The addition of agility and perturbation training techniques to the traditional exercise program
Active Comparator: 2
Traditional exercise program
Other: Traditional exercise therapy for knee osteoarthritis
Exercises include stretching, strengthening, and aerobic exercise



Primary Outcome Measures :
  1. Western Ontario and McMaster OA index (WOMAC) [ Time Frame: Measured at baseline, 2 months, 6 months, 1 year ]
  2. Lower Extremity Function Scale [ Time Frame: Measured at baseline, 2 months, 6 months, 1 year ]
  3. Get Up and Go test (a physical performance measure of function) [ Time Frame: Measured at baseline, 2 months, 6 months ]
  4. Knee Outcome Survey - Activities of Daily Living Scale [ Time Frame: Measured at baseline, 2 months, 6 months, 1 year ]

Secondary Outcome Measures :
  1. Cartilage morphology changes as measured by MRI [ Time Frame: Measured at baseline, 1 year ]
  2. Physical Activity Scale for the Elderly [ Time Frame: Measured at baseline, 2 months, 6 months, 1 year ]
  3. Quadriceps strength and activation [ Time Frame: Measured at baseline, 2 months, 6 months ]
  4. Radiographic severity of OA [ Time Frame: Measured at baseline, 1 year ]
  5. Fear Avoidance questionnaire for the knee [ Time Frame: Measured at baseline, 2months, 6 months, 1 year ]
  6. Beck Anxiety Index [ Time Frame: Measured at baseline, 2 months, 6 months, 1 year ]
  7. Center for Epidemiological Studies Depression Scale [ Time Frame: Measured at baseline, 2 months, 6 months, 1 year ]
  8. Motion analysis variables (knee motion, vertical ground reaction force, loading rates, knee adduction/abduction moment, and lower extremity muscle co-contractions during walking and a step-down task) [ Time Frame: Measured at baseline, 2 months, 6 months ]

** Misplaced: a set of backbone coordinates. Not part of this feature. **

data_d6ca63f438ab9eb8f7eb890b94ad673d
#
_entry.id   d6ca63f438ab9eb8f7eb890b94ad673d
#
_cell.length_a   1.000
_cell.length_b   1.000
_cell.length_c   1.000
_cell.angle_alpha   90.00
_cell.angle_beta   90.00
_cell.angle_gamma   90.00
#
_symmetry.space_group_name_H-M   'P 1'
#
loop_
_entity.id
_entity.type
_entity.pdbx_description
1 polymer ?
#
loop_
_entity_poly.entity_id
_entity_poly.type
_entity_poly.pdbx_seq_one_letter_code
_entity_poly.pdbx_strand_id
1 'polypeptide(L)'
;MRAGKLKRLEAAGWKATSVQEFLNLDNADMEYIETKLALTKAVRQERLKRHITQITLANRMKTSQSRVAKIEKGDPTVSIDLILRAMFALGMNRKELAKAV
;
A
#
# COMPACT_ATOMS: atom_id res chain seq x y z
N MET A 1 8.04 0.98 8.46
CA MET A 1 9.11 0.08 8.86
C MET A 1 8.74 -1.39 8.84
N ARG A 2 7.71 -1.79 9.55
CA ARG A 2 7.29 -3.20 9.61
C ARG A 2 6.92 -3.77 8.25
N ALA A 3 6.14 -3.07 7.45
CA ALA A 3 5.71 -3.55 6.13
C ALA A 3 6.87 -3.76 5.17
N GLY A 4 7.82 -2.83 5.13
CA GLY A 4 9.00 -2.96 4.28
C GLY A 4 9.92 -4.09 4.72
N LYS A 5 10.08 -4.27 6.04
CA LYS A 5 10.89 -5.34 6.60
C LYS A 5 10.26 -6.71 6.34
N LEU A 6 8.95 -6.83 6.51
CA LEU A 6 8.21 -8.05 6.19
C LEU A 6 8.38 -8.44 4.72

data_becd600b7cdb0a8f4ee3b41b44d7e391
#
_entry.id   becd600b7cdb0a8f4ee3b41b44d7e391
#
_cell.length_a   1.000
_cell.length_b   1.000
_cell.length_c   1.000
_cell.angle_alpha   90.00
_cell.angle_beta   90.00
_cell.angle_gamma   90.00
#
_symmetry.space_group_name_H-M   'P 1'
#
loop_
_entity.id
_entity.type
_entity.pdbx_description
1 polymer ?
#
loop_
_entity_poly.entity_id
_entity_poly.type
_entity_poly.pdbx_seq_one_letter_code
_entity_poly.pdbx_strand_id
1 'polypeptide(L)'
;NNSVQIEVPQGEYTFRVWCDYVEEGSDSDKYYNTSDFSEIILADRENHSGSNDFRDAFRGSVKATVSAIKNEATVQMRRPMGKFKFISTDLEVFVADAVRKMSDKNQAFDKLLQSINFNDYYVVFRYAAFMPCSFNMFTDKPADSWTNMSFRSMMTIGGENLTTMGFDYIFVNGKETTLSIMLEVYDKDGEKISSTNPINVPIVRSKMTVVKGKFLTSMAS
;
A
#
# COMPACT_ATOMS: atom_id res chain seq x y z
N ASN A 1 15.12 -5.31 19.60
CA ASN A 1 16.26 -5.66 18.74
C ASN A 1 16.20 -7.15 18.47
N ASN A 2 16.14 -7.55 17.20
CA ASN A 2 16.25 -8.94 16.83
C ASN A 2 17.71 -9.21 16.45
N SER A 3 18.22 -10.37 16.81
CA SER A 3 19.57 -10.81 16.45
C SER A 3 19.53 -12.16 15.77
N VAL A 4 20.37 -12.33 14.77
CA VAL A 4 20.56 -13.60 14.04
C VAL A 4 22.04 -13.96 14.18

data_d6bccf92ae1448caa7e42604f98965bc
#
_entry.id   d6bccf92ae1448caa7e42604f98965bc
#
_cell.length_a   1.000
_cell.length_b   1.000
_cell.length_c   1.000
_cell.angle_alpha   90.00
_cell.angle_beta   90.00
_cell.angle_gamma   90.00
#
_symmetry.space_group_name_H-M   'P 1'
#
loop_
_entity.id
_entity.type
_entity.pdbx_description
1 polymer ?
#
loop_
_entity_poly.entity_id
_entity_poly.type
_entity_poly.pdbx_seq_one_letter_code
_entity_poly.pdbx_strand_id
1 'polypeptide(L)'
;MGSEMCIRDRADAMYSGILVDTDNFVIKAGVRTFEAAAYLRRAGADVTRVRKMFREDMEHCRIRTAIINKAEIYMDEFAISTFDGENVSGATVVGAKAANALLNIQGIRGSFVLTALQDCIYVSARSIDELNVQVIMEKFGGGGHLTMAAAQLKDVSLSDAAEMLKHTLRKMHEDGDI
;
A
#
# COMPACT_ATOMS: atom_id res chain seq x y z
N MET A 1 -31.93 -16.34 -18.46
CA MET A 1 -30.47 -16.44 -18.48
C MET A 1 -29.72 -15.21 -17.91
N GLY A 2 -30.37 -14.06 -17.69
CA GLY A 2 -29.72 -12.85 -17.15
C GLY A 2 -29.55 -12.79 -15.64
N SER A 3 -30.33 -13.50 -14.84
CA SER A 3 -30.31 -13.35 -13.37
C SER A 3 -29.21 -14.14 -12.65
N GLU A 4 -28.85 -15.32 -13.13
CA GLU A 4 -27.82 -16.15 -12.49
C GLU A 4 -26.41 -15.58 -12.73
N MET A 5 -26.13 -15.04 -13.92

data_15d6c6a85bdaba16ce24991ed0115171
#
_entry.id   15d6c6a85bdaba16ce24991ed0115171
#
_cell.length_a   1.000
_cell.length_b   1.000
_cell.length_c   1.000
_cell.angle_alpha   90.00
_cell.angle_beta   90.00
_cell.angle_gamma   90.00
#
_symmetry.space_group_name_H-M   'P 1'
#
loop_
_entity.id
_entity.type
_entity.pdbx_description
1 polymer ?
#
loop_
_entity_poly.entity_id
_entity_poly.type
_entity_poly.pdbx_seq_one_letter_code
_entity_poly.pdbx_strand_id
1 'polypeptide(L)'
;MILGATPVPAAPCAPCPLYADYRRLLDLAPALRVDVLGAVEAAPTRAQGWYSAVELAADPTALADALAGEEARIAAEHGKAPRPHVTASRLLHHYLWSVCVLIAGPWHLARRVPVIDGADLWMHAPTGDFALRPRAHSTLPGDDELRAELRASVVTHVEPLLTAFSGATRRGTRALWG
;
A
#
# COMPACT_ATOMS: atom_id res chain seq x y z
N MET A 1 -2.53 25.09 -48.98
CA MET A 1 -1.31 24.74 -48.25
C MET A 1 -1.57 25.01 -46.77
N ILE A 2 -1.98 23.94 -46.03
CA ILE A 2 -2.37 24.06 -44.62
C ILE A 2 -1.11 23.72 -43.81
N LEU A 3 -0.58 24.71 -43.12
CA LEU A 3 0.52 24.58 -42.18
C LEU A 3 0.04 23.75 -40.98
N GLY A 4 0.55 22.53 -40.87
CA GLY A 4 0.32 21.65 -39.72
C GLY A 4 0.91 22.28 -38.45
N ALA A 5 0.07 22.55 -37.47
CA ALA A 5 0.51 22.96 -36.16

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Ages Eligible for Study:   40 Years and older   (Adult, Senior)
Sexes Eligible for Study:   All
Accepts Healthy Volunteers:   No
Criteria

Inclusion Criteria:

  • Meet the 1986 American College of Rheumatology (ACR) clinical criteria for knee osteoarthritis
  • Grade II or greater Kellgren and Lawrence radiographic changes

Exclusion Criteria:

  • History of two or more falls within the year prior to study entry
  • Unable to walk a distance of 100 feet without an assistive device or a rest period
  • Total knee arthroplasty
  • Uncontrolled hypertension
  • History of cardiovascular disease
  • History of neurological disorders that affect lower extremity function such as stroke or peripheral neuropathy
  • Corticosteroid injection to the quadriceps or patellar tendon in the past month, or 3 or more within the past year
  • Quadriceps tendon rupture, patellar tendon rupture, or patellar fracture that could place them at risk of re-injury during quadriceps strength testing
  • Pregnancy

Information from the National Library of Medicine

To learn more about this study, you or your doctor may contact the study research staff using the contact information provided by the sponsor.

Please refer to this study by its ClinicalTrials.gov identifier (NCT number): NCT00078624


Locations
United States, Pennsylvania
University of Pittsburgh, Department of Physical Therapy, School of Health and Rehabilitation Sciences
Pittsburgh, Pennsylvania, United States, 15260
Sponsors and Collaborators
University of Pittsburgh
National Institute of Arthritis and Musculoskeletal and Skin Diseases (NIAMS)
Investigators
Principal Investigator: G. Kelley Fitzgerald, PhD, PT University of Pittsburgh, Department of Physical Therapy, School of Health and Rehabilitation Sciences